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Talks resume as Hamas rebuilds popularity and weapons

Shuttle diplomacy amid a Hamas buildup in the West Bank leaves Israel wary.

Part of Abbas’ accusation against Hamas is that its leadership is allowing radical young military leaders to blow off steam by plotting a West Bank armed takeover. In return, those military leaders aren’t pushing as hard for rocket attacks against Israel from Gaza.

The Hamas leaders in Gaza are keen to avoid such attacks, because they’re barely recovering from the hammering they received a year and a half ago at the hands of the Israeli army. The cause of that war, remember, was rocket attacks from Gaza into Israel.

Hamas kicked Fatah out of the Gaza Strip in 2007. Fatah people were shot and tortured, and a few were tossed from tall buildings. Since then, both sides have engaged in a low-flame civil war which involves lengthy detentions without trial, torture and kneecappings.

The West Bank looks like an attractive playground into which Hamas can shove its angrier military types. After all, if the Fatah cops fail to intercept a Hamas attack against Israelis in or from the West Bank, Israel usually blames Fatah rather than Hamas.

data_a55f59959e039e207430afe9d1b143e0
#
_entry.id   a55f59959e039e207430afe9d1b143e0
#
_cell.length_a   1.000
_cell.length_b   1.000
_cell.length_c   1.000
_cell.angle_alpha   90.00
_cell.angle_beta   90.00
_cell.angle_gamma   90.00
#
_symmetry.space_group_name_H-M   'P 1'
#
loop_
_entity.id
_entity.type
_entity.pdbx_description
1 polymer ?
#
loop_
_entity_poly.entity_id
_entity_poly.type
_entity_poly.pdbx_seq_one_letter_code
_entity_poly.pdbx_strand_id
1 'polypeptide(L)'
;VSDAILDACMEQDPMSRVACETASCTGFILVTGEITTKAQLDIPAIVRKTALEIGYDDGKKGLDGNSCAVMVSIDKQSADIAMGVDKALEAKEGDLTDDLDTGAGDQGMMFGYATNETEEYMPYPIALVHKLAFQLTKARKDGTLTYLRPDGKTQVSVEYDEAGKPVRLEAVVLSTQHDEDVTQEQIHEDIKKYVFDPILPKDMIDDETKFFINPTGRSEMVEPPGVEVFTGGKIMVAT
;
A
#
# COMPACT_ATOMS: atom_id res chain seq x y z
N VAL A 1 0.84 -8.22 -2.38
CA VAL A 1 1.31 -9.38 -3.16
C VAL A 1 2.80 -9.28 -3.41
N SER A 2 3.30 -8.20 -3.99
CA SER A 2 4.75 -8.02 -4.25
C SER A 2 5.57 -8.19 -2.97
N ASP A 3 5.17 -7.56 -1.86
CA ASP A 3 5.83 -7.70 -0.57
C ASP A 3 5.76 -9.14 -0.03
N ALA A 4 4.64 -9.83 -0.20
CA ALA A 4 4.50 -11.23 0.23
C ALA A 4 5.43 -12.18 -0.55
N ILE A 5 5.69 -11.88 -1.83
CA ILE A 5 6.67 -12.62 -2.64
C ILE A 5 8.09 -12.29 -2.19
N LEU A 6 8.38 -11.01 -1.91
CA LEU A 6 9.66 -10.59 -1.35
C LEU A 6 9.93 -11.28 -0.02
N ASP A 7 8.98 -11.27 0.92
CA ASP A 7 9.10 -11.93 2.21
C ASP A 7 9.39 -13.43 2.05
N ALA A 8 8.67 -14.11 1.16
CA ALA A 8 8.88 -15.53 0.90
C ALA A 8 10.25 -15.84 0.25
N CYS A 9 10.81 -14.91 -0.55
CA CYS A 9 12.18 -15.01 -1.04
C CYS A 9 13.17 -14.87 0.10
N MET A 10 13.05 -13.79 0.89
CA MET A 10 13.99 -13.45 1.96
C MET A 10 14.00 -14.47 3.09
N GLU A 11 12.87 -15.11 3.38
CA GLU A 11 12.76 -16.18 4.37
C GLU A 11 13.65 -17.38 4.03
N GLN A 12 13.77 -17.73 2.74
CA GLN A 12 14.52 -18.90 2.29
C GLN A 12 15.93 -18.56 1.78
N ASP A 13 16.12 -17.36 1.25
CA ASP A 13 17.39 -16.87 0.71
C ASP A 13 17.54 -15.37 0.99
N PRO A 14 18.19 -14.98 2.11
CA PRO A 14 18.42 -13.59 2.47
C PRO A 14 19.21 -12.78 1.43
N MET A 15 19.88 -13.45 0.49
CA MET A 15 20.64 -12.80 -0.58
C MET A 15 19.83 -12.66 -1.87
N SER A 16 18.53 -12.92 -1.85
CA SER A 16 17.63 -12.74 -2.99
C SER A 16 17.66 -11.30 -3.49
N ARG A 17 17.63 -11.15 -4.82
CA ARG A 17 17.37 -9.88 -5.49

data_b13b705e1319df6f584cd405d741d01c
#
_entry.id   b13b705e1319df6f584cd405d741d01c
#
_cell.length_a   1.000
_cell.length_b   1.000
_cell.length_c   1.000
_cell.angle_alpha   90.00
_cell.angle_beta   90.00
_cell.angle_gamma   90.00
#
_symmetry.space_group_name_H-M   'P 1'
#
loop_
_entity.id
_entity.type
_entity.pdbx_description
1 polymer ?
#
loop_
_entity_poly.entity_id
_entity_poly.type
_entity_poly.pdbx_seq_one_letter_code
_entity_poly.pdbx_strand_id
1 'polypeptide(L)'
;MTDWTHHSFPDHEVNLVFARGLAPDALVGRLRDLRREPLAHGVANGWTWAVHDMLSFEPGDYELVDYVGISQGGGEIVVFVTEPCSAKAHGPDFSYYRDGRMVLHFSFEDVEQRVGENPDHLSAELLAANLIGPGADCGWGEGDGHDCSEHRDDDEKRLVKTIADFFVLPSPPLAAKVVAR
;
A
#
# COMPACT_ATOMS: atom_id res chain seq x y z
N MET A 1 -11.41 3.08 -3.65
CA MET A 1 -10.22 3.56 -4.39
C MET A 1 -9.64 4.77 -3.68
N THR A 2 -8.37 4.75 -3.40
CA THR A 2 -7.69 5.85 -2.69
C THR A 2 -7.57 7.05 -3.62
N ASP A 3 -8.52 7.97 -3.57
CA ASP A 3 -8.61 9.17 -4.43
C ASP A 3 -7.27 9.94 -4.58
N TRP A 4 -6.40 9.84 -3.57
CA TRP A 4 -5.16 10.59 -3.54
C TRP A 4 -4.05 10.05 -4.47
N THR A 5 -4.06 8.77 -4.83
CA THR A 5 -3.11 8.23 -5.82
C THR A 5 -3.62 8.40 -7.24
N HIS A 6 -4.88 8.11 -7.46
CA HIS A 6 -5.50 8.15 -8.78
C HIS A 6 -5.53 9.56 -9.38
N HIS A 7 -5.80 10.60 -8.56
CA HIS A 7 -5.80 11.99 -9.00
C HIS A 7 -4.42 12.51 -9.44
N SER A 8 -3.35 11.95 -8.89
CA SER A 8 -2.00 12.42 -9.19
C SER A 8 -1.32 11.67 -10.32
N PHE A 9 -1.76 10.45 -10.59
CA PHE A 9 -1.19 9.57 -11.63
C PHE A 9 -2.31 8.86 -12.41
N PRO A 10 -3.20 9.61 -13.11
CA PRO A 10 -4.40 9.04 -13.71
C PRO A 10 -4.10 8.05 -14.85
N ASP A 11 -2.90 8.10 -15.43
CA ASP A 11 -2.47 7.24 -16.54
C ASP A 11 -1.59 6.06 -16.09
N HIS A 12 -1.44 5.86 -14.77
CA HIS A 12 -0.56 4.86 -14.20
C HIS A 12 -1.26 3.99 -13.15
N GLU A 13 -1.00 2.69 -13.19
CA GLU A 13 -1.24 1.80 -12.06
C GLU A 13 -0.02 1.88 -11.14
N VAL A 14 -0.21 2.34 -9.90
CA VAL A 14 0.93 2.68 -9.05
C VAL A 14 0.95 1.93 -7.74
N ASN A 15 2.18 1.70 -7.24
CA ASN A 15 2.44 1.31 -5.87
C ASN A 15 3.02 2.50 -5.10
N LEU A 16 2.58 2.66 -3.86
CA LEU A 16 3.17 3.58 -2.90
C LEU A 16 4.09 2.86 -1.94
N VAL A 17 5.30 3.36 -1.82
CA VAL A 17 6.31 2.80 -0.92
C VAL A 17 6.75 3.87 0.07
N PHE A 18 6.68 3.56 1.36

Within the Izzedine al-Qassam Brigades, Hamas’ military wing, there has been an increase in support for more militant action — yes, more militant than the leadership which ultimately wants to eradicate Israel but is prepared to wait a long time to do so.

Those military leaders have turned, according to international analysts, to a brand of Islam more commonly called “Salafi.” In short, it’s the extreme Islam favored by many in the Gulf States. It’s quite alien to most Palestinians, who are conservative but not particularly fundamentalist in their religion. Still, once a military type gets stirred up, the hard line often looks appealing.

Abbas better hope he hasn’t leaned too hard on Fayyad. The week of grace his prime minister’s reforms will have bought him in the event of an attempted coup by Hamas might prove to be the difference between a nice retirement at his house in Dubai and the kind of kangaroo justice meted out by the Islamist in Gaza three years ago.